The Apartments at Ridley Circle in Newport News are part of the transformation area in the city’s Choice Neighborhood Initiative process. (Joe Fudge / Daily Press file photo)
The Newport News City Council voted to convey a vacant lot on Jefferson Avenue and 28th Street to the Newport News Redevelopment and Housing Authority as part of ongoing Choice Neighborhood Initiative efforts.
The two members of the council who represent the district containing the property expressed concerns about early plans for it.
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At a community meeting Jan. 16, an architect showed a concept for a four-story building that would have business space on the first floor and apartments on the upper levels. The site also included some green spaces and duplexes separate from the main building.
Karen Wilds, executive director of the redevelopment and housing authority, said staff and consultants would have focus groups to get more information on what people may want in the business space, listing an urgent care facility as one possibility. She said since construction was far out, it was too early to lock in a business for the space.
City Councilwoman Saundra Cherry said surveys already have been conducted and urged for small businesses. She disapproved of an urgent care facility because she said she was unsure of how many residents in the area would be able to use it.
At Tuesday’s meeting, Cherry reiterated her stance and said she would not vote to convey the land. She and Vice Mayor Tina Vick also expressed concern that the space didn’t have enough outdoor space for families living in the building.
City Manager Cindy Rohlf advised against deferring the vote to a later meeting. She said the vote Tuesday was not to lock in any plan or concept, just to convey the land to move the choice neighborhood processes forward.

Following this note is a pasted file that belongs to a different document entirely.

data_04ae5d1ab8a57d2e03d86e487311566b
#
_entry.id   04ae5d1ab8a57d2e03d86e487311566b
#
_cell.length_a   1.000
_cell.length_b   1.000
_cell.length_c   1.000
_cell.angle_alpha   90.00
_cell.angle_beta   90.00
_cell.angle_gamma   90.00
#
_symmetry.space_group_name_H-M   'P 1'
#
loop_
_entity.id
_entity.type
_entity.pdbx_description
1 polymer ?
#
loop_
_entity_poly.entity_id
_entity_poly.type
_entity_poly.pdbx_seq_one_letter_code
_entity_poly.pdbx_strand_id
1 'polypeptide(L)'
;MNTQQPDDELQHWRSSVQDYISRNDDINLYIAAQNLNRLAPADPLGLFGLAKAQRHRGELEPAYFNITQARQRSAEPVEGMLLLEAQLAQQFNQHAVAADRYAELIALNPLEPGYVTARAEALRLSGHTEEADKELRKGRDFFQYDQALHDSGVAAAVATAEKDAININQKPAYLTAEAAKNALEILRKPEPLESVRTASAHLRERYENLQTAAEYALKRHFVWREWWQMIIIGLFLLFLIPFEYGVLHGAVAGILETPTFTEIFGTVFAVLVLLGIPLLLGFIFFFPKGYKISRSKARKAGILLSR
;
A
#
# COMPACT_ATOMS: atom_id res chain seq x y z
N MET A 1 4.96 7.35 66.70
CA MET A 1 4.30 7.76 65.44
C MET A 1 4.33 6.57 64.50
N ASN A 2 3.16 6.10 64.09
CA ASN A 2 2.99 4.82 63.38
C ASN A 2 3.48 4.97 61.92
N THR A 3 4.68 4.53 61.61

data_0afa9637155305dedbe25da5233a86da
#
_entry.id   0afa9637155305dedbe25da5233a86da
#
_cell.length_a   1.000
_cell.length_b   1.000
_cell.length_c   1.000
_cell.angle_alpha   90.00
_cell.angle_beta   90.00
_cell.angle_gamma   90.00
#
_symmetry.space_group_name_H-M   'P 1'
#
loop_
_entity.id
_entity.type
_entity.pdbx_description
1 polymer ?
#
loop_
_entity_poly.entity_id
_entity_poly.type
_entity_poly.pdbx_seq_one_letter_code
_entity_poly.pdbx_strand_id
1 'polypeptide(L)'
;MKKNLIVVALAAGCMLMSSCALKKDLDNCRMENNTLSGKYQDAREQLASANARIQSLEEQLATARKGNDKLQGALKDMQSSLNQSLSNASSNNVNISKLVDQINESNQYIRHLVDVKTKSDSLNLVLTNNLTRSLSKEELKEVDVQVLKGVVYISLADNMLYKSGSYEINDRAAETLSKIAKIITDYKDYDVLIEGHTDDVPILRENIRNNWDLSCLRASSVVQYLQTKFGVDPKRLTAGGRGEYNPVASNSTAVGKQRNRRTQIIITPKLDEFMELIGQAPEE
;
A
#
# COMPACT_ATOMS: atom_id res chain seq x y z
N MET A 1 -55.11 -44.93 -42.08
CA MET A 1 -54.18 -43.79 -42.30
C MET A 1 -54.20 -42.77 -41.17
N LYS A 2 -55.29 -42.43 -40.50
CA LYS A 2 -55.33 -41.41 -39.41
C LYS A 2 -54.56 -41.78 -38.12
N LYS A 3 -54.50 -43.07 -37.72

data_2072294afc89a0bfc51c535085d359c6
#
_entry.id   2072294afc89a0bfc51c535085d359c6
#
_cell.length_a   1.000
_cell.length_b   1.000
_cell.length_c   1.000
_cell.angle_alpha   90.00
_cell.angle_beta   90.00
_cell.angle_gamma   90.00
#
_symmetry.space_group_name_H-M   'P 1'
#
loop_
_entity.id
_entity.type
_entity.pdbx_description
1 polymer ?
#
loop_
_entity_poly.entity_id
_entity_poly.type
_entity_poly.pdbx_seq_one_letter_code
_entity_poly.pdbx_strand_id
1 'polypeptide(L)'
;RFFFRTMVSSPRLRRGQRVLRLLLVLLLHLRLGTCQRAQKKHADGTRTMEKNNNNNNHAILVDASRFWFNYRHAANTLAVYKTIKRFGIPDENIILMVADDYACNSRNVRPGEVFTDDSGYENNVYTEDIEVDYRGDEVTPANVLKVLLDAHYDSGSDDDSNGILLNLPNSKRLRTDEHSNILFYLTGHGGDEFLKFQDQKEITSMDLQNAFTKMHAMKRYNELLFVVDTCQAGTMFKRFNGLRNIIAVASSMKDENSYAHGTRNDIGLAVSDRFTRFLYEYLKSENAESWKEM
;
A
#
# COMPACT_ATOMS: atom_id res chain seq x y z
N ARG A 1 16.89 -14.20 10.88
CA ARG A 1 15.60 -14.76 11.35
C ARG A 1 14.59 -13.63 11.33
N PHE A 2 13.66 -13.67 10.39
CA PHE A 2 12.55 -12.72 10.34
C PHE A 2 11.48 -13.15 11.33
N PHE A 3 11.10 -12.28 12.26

Cherry voted against conveying the land, making the vote 6-1 in favor.
Multiple meeting locations?
City Councilwoman Pat Woodbury pitched an idea she’s had before that she believes may increase people engaging with the council across the city.
During the council comment period at Tuesday’s meeting, she said she would like the council to have meetings in each of the city’s three districts.
She indicated she was looking for support for other members of council.
Woodbury said a person living in the north of the city would have to take a 40-minute round trip just to speak for three minutes at a City Council meeting. Moving to them may bring out more people, she said.
She suggested using city facilities in City Center or space at a community center.
MLK collection supports food bank
The Virginia Peninsula Foodbank collected enough food and money for more than 26,700 meals at its annual Martin Luther King Day food drive, organized by Newport News Mayor McKinley Price.
The first few months of the year usually are slow for the food bank, and the continued government shutdown has increased demand. The food bank anticipates need to grow as the shutdown continues and has started reaching out to furloughed workers.
On the food bank’s Facebook page, a post stated people have donated diapers and other products for babies that the food bank plans to give to the Coast Guard’s training center in Yorktown.